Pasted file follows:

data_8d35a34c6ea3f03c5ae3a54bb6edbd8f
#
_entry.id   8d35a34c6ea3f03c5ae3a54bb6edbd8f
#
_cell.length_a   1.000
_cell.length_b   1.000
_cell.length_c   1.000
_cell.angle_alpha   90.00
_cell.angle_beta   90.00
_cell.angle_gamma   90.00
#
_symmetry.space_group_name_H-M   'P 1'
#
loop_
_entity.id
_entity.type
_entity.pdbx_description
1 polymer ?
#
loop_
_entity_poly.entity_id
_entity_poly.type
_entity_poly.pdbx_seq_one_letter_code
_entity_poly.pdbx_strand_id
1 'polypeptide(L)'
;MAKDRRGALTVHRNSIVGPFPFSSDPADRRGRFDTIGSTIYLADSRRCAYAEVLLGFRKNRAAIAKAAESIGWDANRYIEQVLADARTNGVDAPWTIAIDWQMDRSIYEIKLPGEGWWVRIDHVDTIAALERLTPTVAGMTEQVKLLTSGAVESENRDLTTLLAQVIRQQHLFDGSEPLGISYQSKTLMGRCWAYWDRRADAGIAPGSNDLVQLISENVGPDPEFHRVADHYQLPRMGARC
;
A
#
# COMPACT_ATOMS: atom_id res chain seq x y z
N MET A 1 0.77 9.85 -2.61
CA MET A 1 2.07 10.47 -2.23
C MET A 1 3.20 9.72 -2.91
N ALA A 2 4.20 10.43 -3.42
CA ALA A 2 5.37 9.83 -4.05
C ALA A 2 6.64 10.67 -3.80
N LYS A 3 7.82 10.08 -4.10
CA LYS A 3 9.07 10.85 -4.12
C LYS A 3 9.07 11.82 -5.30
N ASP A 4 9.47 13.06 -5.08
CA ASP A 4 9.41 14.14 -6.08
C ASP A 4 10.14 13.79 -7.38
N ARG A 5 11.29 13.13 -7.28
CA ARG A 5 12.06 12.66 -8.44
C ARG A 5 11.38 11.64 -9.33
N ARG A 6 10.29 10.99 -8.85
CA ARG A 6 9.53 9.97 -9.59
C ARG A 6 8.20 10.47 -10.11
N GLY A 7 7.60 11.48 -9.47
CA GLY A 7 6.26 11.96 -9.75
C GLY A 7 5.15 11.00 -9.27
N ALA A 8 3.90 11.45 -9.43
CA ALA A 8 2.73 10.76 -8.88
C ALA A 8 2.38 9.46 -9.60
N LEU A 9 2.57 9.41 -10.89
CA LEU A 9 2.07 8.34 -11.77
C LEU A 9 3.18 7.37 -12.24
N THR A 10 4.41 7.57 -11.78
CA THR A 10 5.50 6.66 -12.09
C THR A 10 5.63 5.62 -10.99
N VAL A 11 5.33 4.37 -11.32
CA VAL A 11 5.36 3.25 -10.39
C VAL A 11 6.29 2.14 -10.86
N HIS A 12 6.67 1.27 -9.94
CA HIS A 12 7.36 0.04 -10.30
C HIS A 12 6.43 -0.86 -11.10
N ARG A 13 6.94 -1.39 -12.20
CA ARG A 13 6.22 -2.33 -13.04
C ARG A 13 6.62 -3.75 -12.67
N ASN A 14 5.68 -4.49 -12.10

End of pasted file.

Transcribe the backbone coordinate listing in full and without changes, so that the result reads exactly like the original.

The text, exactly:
data_8d35a34c6ea3f03c5ae3a54bb6edbd8f
#
_entry.id   8d35a34c6ea3f03c5ae3a54bb6edbd8f
#
_cell.length_a   1.000
_cell.length_b   1.000
_cell.length_c   1.000
_cell.angle_alpha   90.00
_cell.angle_beta   90.00
_cell.angle_gamma   90.00
#
_symmetry.space_group_name_H-M   'P 1'
#
loop_
_entity.id
_entity.type
_entity.pdbx_description
1 polymer ?
#
loop_
_entity_poly.entity_id
_entity_poly.type
_entity_poly.pdbx_seq_one_letter_code
_entity_poly.pdbx_strand_id
1 'polypeptide(L)'
;MAKDRRGALTVHRNSIVGPFPFSSDPADRRGRFDTIGSTIYLADSRRCAYAEVLLGFRKNRAAIAKAAESIGWDANRYIEQVLADARTNGVDAPWTIAIDWQMDRSIYEIKLPGEGWWVRIDHVDTIAALERLTPTVAGMTEQVKLLTSGAVESENRDLTTLLAQVIRQQHLFDGSEPLGISYQSKTLMGRCWAYWDRRADAGIAPGSNDLVQLISENVGPDPEFHRVADHYQLPRMGARC
;
A
#
# COMPACT_ATOMS: atom_id res chain seq x y z
N MET A 1 0.77 9.85 -2.61
CA MET A 1 2.07 10.47 -2.23
C MET A 1 3.20 9.72 -2.91
N ALA A 2 4.20 10.43 -3.42
CA ALA A 2 5.37 9.83 -4.05
C ALA A 2 6.64 10.67 -3.80
N LYS A 3 7.82 10.08 -4.10
CA LYS A 3 9.07 10.85 -4.12
C LYS A 3 9.07 11.82 -5.30
N ASP A 4 9.47 13.06 -5.08
CA ASP A 4 9.41 14.14 -6.08
C ASP A 4 10.14 13.79 -7.38
N ARG A 5 11.29 13.13 -7.28
CA ARG A 5 12.06 12.66 -8.44
C ARG A 5 11.38 11.64 -9.33
N ARG A 6 10.29 10.99 -8.85
CA ARG A 6 9.53 9.97 -9.59
C ARG A 6 8.20 10.47 -10.11
N GLY A 7 7.60 11.48 -9.47
CA GLY A 7 6.26 11.96 -9.75
C GLY A 7 5.15 11.00 -9.27
N ALA A 8 3.90 11.45 -9.43
CA ALA A 8 2.73 10.76 -8.88
C ALA A 8 2.38 9.46 -9.60
N LEU A 9 2.57 9.41 -10.89
CA LEU A 9 2.07 8.34 -11.77
C LEU A 9 3.18 7.37 -12.24
N THR A 10 4.41 7.57 -11.78
CA THR A 10 5.50 6.66 -12.09
C THR A 10 5.63 5.62 -10.99
N VAL A 11 5.33 4.37 -11.32
CA VAL A 11 5.36 3.25 -10.39
C VAL A 11 6.29 2.14 -10.86
N HIS A 12 6.67 1.27 -9.94
CA HIS A 12 7.36 0.04 -10.30
C HIS A 12 6.43 -0.86 -11.10
N ARG A 13 6.94 -1.39 -12.20
CA ARG A 13 6.22 -2.33 -13.04
C ARG A 13 6.62 -3.75 -12.67
N ASN A 14 5.68 -4.49 -12.10